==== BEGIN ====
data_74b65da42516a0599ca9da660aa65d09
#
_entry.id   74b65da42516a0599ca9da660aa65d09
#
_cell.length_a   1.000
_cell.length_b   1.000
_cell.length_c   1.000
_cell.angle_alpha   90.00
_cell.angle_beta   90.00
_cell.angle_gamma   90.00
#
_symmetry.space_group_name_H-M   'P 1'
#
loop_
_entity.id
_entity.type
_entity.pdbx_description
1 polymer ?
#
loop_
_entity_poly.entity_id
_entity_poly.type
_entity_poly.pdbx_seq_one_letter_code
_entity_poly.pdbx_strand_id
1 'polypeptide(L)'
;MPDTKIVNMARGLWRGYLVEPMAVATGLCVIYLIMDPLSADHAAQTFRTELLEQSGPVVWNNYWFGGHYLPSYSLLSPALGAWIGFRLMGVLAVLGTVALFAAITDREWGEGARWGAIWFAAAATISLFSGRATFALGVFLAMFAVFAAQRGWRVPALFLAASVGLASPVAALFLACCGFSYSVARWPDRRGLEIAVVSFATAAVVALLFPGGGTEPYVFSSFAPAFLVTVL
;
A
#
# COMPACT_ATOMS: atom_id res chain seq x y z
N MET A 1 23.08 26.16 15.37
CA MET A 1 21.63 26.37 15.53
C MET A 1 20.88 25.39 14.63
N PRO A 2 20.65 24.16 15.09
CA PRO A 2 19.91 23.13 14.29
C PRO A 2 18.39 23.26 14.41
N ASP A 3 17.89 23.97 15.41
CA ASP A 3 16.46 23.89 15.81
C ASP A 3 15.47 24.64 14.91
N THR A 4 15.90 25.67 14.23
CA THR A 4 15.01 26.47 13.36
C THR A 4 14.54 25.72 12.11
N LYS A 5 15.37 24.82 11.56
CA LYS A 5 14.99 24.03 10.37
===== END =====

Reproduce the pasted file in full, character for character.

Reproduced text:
data_74b65da42516a0599ca9da660aa65d09
#
_entry.id   74b65da42516a0599ca9da660aa65d09
#
_cell.length_a   1.000
_cell.length_b   1.000
_cell.length_c   1.000
_cell.angle_alpha   90.00
_cell.angle_beta   90.00
_cell.angle_gamma   90.00
#
_symmetry.space_group_name_H-M   'P 1'
#
loop_
_entity.id
_entity.type
_entity.pdbx_description
1 polymer ?
#
loop_
_entity_poly.entity_id
_entity_poly.type
_entity_poly.pdbx_seq_one_letter_code
_entity_poly.pdbx_strand_id
1 'polypeptide(L)'
;MPDTKIVNMARGLWRGYLVEPMAVATGLCVIYLIMDPLSADHAAQTFRTELLEQSGPVVWNNYWFGGHYLPSYSLLSPALGAWIGFRLMGVLAVLGTVALFAAITDREWGEGARWGAIWFAAAATISLFSGRATFALGVFLAMFAVFAAQRGWRVPALFLAASVGLASPVAALFLACCGFSYSVARWPDRRGLEIAVVSFATAAVVALLFPGGGTEPYVFSSFAPAFLVTVL
;
A
#
# COMPACT_ATOMS: atom_id res chain seq x y z
N MET A 1 23.08 26.16 15.37
CA MET A 1 21.63 26.37 15.53
C MET A 1 20.88 25.39 14.63
N PRO A 2 20.65 24.16 15.09
CA PRO A 2 19.91 23.13 14.29
C PRO A 2 18.39 23.26 14.41
N ASP A 3 17.89 23.97 15.41
CA ASP A 3 16.46 23.89 15.81
C ASP A 3 15.47 24.64 14.91
N THR A 4 15.90 25.67 14.23
CA THR A 4 15.01 26.47 13.36
C THR A 4 14.54 25.72 12.11
N LYS A 5 15.37 24.82 11.56
CA LYS A 5 14.99 24.03 10.37